Securing an Order for Substituted Service of a Bankruptcy Petition Where a Debtor’s Address was Unknown
We were recently contacted by a private client who was owed around £50,000 in rent, which wase secured under two earlier Court judgments. Despite the orders for payment, the debtor avoided paying our client and had absconded the most recent address that our client held for them. With the debtor’s whereabouts unknown and him being unable to pay, our client intended to present a bankruptcy petition to the Court. With strict rules on personal service for insolvency documents, this would present a challenge.
Initially, we drafted a statutory demand and instructed a process server to make attempts to serve. After attending the debtor’s last known address, a neighbour confirmed that the debtor no longer resided there. Our client was also aware of a limited company for which the debtor was a director, however, the registered office was a virtual office. Our process server managed to contact the debtor by phone, who refused to give details of his current address but insisted that he had a mail re-direct from his previous address to his current address and he would receive correspondence accordingly. As such, the statutory demand was served by posting copies to his last known address and care of his company’s office address.
The appropriate rules here are contained in the Practice Direction on Insolvency Proceedings, where at paragraph 11.2 it states that ‘if personal service is not practicable in the particular circumstances, a creditor must do all that is reasonable to bring the statutory demand to the debtor’s attention…. It may also include any other form of physical or electronic communication which will bring the statutory demand to the notice of the debtor’.
No payment was received following service and a bankruptcy petition was presented to the High Court of Justice in London. Attempts were made to serve the sealed bankruptcy petition on the debtor but to no avail; staff at his company’s virtual office however confirmed that they do forward correspondence on to the debtor directly. In lieu of service being affected, we applied to the High Court for permission to serve the petition on the debtor, by post, to his former address and business address. Initially, the application was rejected as the Court required further efforts to be undertaken to confirm if the debtor was employed.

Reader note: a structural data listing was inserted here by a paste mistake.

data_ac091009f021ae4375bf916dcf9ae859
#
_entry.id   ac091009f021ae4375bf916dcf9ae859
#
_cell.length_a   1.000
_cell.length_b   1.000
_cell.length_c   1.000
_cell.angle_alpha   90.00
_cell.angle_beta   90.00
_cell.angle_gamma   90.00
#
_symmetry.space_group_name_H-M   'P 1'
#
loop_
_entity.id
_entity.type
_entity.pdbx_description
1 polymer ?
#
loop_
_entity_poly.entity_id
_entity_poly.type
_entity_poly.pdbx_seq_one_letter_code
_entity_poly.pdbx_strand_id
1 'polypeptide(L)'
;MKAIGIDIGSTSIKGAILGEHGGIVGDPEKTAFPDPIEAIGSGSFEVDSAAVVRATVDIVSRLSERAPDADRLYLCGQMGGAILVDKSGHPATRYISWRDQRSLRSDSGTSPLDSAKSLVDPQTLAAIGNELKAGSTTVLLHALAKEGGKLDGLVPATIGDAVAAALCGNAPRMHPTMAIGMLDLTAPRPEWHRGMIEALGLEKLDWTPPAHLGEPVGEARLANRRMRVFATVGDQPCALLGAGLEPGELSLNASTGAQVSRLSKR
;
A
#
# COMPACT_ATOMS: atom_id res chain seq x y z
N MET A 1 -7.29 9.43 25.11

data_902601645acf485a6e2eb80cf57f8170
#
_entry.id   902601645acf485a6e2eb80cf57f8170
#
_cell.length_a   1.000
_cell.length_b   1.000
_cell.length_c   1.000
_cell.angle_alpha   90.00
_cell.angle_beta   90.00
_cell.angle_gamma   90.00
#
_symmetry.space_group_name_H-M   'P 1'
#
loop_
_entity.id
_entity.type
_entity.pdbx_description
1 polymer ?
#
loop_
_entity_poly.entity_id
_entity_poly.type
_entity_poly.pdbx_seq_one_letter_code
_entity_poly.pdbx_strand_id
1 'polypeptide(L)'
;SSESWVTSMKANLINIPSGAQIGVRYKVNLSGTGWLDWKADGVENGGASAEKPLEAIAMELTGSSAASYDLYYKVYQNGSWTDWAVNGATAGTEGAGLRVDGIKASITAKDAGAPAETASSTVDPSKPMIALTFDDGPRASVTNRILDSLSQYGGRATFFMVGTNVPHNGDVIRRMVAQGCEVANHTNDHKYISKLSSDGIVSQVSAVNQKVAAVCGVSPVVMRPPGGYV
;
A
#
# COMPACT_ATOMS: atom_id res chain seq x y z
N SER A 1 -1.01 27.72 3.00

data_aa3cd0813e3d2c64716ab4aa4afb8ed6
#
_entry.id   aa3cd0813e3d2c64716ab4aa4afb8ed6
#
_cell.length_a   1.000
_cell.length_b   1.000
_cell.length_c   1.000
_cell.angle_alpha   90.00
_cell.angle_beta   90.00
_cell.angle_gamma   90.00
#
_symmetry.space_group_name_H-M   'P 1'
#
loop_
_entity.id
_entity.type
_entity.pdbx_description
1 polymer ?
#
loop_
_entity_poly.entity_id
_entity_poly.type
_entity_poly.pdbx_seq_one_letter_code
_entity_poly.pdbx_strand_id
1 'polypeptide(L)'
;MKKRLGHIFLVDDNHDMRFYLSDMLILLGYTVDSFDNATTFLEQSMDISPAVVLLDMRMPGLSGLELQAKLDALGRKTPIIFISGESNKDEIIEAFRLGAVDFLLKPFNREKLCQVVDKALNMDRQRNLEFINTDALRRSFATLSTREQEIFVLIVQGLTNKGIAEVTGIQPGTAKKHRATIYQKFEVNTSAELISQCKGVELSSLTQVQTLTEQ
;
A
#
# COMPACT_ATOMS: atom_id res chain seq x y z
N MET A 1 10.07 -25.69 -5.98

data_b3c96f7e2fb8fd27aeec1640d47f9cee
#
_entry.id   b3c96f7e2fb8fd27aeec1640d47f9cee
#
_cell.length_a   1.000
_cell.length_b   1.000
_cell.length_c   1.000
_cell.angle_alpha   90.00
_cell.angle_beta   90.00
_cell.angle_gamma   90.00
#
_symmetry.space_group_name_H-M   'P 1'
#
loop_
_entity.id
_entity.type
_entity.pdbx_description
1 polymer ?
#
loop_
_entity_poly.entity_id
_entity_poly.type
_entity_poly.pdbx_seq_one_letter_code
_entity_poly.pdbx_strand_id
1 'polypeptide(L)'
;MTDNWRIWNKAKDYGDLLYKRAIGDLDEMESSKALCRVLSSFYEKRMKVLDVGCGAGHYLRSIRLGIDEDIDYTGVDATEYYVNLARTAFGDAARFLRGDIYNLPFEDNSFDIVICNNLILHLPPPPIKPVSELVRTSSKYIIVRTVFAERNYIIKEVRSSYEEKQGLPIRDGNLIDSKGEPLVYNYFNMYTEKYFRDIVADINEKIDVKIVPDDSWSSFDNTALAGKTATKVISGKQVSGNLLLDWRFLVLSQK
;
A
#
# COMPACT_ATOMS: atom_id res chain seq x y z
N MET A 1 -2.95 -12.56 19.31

Subsequently, we employed a tracing agent who was unable to confirm exact employment details for the debtor. With evidence of our attempts in hand, we attended the first listed hearing for the petition and submitted to the judge that on the basis no employer could be confirmed, and that the debtor would receive the sealed petition either at his business address or forwarded address, that an order for substituted service should be made accordingly.
The judge accepted our submissions and made the appropriate order for substituted service and documents were served on the debtor accordingly. Whilst payment in this case was always unlikely and this was a factor the client knew, they took the decision that the appropriate action would be to force the debtor into bankruptcy. In doing so, this allows for an insolvency practitioner to be appointed and properly see over the debtor’s finances.
Whilst not every order for substituted service is achieved as quickly as in this case, there is usually an effective way to serve most debtors where personal service is not possible – such as by advertising in newspapers (which could be located in the debtor’s geographical area) or by email.
Recent cases have also seen courts allow service of documents in civil proceedings by Facebook and Twitter in civil law matters. Whilst these didn’t involve bankruptcy proceedings, the scope is there to use modern methods of communicating in order to bring about just results.
If you or your business is experiencing a similar challenge to this please, get in touch with us at email@example.com and we’ll be able to support your claim and help you recover what’s yours.